Aircraft carriers can be busy, dangerous places. As the Office of Naval Research notes, catapult systems can remove limbs, furious engines are roaring, and sailors must contend with whipping propellers and high winds. All of that is happening as sailors and airmen help jet planes take off and land on a floating landing strip in the ocean.
Flight deck crews on aircraft carriers perform a carefully choreographed ballet of movement to launch and recover planes safely, but in order for that to happen amid an atmosphere of controlled chaos, these crews must be highly trained. Until recently, according to ONR, flight deck crews could only conduct training while on the job. Now, however, they can do so through virtual reality, training for complex scenarios without putting anyone in danger.
The Navy late last year launched a VR training program for flight deck crews on aircraft carriers. The simulator uses not just VR but also gesture recognition and touchscreens for controls and ship systems, according to Federal News Network.
“Having training available where we can actually practice and repeat activities as a team or as an individual or a team of teams helps us simulate the very dangerous environment in a safe location,” Courtney McNamara, Naval Air Warfare Center Training Systems Division’s advance gaming interactive learning environment team lead, says in an interview with Federal News Network. “Our new technology helps them simulate that in a safe location. It also helps them practice in emergency conditions that normally can’t be done on the real ship.”
Navy’s VR Training Simulates a Variety of Conditions
The VR training program is the result of a collaboration between the Office of Naval Research Global TechSolutions program and the Naval Air Warfare Center Training Systems Division, and is known as the Flight Deck Crew Refresher Training Expansion Packs (TEPs). The system is “an expandable framework of game-based immersive 3D technologies that allows for individual, team or multiteam training events,” according to ONR.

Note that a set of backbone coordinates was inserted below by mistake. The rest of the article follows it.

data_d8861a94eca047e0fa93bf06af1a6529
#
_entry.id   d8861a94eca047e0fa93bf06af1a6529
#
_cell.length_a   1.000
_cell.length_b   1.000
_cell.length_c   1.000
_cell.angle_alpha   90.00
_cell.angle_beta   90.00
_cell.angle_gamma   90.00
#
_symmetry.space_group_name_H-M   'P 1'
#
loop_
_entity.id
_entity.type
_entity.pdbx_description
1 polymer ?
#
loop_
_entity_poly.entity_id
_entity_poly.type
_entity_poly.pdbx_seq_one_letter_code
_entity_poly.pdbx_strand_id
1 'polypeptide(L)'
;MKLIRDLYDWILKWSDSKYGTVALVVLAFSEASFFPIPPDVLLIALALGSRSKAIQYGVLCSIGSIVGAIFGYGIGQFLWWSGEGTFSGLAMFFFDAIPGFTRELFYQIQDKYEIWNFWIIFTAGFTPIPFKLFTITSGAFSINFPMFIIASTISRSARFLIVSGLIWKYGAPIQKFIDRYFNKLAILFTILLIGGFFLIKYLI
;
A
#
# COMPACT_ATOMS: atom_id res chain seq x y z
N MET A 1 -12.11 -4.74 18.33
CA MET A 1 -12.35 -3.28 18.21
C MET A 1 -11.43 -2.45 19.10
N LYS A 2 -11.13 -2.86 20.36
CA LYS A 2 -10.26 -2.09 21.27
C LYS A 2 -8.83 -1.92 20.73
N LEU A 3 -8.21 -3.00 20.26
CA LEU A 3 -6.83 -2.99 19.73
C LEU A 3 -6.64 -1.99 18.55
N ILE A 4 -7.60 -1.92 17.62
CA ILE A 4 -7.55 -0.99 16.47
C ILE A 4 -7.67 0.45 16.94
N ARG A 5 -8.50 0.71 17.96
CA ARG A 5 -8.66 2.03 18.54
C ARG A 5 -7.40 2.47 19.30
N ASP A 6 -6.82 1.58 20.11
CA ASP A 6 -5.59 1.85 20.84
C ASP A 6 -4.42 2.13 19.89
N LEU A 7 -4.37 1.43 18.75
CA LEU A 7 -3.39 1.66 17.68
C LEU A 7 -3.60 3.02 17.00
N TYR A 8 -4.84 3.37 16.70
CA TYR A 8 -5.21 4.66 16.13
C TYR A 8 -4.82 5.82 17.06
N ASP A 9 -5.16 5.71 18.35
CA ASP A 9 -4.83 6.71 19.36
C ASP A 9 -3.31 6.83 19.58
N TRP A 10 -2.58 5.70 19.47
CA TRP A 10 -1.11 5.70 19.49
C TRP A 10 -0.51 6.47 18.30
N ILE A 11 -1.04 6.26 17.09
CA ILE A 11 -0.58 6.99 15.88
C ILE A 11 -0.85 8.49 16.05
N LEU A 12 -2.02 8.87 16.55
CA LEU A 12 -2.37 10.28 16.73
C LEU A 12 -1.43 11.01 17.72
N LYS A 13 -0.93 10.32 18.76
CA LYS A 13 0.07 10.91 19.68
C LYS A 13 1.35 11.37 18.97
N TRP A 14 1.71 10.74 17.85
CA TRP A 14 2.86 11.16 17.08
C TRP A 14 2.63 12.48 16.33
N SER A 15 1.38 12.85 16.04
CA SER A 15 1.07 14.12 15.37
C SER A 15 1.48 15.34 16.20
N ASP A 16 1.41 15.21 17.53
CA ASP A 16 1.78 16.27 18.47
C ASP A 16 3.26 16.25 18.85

According to Federal News Network, the simulator technology looks like something out of a video game arcade, with a panoramic screen and radio communications technology that sailors can use to communicate with one another.
“Having a simulator that allows us to tie the full flight deck team with all the key decision-makers, supervisors, catapult crew and watch stations together — and train in a virtual environment — is just fantastic,” said Cmdr. Mehdi Akacem, Air Boss on the Navy’s newest aircraft carrier, the USS Gerald R. Ford, said in a statement.
The first three TEPs will help a carrier’s primary flight control team, the landing signal officer (LSO) team and the catapult launch team.
TechSolutions is ONR Global’s rapid-response science and technology program, and it develops prototype technologies to address problems voiced by sailors and Marines, usually within 12 months. The idea for the VR training came from an LSO instructor at Naval Air Station Oceana, according to ONR.
“All of the ship systems, characters, flight deck crew characters and team members can be both driven synthetically or by live players,” McNamara said in a statement. The training simulates real-world environments, and even the flight patterns that occur during the simulations are based on real flight patterns conducted by pilots.
“We can simulate weather conditions, we can simulate all of the ship systems themselves so that all of the proper data and information is getting to the trainees so they can make good decisions,” McNamara tells Federal News Network. “We are also using real aerodynamic data for the aircraft through a partner organization.”
The simulation is currently being used by sailors, and the catapult simulation replaced the trainer of record at Joint Base McGuire-Dix-Lakehurst, according to Federal News Network. The two other programs are being used at the Landing Signal Officer Schoolhouse at Naval Air Station Oceana, and the Navy is exploring which other locations can use the simulator.
“We had over 50 fleet members from five different carriers and two different schoolhouses throughout the entire process,” McNamara tells Federal News Network. “We’ve had fleet feedback not only as part of the design, but part of the review of the system from day one. There’s a real interest in seeing this move forward quickly. There’s a desire to train on it yesterday.”